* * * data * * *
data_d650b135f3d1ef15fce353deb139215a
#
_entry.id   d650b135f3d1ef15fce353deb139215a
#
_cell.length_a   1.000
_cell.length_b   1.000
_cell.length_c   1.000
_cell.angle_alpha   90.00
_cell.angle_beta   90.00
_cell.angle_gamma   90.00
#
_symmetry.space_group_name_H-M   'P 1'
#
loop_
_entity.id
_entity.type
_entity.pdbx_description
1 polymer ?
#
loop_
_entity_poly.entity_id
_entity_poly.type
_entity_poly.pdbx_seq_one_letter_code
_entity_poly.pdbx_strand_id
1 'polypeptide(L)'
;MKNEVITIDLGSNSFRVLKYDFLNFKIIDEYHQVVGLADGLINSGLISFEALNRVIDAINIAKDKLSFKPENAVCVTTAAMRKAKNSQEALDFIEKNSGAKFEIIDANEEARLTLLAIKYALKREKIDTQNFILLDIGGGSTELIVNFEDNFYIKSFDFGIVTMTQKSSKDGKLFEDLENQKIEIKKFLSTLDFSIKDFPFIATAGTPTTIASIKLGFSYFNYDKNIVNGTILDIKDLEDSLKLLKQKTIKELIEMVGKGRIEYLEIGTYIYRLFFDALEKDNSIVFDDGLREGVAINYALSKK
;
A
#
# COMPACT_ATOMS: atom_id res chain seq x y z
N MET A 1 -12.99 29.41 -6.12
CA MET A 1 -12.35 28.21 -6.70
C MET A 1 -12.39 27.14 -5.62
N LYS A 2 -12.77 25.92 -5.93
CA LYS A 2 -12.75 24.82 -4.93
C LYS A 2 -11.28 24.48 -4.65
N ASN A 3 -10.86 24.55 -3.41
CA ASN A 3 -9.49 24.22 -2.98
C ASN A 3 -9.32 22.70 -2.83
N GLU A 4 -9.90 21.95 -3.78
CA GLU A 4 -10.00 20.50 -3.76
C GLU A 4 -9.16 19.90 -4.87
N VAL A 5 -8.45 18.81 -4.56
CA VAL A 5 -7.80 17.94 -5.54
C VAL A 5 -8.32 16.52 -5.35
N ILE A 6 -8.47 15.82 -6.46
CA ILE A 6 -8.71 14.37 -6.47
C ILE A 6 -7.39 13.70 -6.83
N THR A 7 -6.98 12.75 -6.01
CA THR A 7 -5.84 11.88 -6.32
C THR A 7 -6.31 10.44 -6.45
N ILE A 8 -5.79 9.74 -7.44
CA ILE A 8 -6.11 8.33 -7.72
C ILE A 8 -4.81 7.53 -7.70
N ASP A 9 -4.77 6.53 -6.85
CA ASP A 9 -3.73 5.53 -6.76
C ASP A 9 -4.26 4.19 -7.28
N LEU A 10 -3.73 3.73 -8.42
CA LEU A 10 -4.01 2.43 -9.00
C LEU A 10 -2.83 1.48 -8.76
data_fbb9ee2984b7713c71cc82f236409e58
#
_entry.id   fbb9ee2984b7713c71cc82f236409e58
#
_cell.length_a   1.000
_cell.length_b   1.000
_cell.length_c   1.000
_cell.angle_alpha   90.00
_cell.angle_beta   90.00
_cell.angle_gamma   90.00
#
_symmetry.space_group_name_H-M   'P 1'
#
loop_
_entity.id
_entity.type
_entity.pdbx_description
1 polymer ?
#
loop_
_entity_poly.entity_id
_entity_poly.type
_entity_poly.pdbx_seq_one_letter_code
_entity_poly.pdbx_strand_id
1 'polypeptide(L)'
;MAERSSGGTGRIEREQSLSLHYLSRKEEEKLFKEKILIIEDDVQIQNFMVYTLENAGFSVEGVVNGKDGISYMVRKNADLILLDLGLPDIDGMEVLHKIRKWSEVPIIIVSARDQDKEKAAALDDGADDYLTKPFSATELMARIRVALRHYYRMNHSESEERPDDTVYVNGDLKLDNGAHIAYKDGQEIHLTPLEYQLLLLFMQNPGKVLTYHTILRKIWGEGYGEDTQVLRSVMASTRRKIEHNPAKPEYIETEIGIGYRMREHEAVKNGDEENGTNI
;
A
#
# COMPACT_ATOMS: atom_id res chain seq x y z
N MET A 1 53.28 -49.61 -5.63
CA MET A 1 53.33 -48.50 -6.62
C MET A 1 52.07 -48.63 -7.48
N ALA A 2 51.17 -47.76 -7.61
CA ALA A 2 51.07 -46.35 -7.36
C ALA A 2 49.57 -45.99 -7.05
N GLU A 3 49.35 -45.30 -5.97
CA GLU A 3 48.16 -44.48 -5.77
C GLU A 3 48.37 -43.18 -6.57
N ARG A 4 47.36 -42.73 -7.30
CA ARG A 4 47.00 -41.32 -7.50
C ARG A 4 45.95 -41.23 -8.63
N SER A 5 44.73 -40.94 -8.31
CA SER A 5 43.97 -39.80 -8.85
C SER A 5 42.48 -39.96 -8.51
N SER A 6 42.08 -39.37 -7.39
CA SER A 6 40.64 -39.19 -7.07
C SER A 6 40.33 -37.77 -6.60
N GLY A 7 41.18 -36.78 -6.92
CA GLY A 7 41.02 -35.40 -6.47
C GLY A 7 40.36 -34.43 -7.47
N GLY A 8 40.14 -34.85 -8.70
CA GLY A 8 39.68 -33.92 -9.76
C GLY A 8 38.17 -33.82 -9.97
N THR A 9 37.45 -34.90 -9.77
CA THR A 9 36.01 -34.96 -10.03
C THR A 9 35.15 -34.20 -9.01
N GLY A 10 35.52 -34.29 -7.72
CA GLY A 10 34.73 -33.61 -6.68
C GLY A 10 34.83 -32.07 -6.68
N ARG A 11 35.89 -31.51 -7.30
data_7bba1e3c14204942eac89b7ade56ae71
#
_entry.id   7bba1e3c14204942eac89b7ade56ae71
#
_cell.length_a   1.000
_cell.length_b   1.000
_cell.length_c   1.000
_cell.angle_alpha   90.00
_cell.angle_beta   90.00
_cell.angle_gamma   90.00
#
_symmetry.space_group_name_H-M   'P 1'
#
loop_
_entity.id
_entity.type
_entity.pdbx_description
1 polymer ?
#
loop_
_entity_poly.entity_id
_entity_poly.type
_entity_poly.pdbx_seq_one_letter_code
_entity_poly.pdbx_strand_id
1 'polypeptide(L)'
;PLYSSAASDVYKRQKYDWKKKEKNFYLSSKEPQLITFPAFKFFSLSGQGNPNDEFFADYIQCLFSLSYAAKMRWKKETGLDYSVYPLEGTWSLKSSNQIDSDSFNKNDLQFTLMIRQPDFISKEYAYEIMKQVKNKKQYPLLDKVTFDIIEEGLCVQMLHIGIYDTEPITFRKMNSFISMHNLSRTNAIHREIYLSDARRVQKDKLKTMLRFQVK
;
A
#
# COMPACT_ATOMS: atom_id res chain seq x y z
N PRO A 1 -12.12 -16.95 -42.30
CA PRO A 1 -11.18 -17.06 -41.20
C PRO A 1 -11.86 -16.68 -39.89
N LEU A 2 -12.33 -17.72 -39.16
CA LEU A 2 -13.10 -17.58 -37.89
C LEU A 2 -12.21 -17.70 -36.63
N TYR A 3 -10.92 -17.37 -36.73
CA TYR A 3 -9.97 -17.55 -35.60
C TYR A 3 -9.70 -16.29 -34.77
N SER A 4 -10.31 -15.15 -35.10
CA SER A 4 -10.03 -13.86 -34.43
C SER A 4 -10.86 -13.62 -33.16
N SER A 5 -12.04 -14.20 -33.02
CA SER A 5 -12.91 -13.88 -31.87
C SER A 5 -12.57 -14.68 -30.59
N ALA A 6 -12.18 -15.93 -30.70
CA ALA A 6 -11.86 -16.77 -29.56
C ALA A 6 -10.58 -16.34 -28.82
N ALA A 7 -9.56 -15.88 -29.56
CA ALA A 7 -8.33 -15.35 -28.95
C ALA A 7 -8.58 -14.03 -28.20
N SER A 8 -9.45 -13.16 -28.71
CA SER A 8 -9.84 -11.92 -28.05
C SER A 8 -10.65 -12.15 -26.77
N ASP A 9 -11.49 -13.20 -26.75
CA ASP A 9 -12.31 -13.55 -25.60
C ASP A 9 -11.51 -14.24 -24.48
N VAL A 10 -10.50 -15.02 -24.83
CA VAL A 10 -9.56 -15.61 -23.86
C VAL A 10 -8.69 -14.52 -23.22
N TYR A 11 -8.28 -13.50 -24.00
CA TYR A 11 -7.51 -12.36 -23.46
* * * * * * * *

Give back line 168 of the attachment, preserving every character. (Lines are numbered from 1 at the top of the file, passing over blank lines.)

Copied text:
CA ALA A 6 -11.86 -16.77 -29.56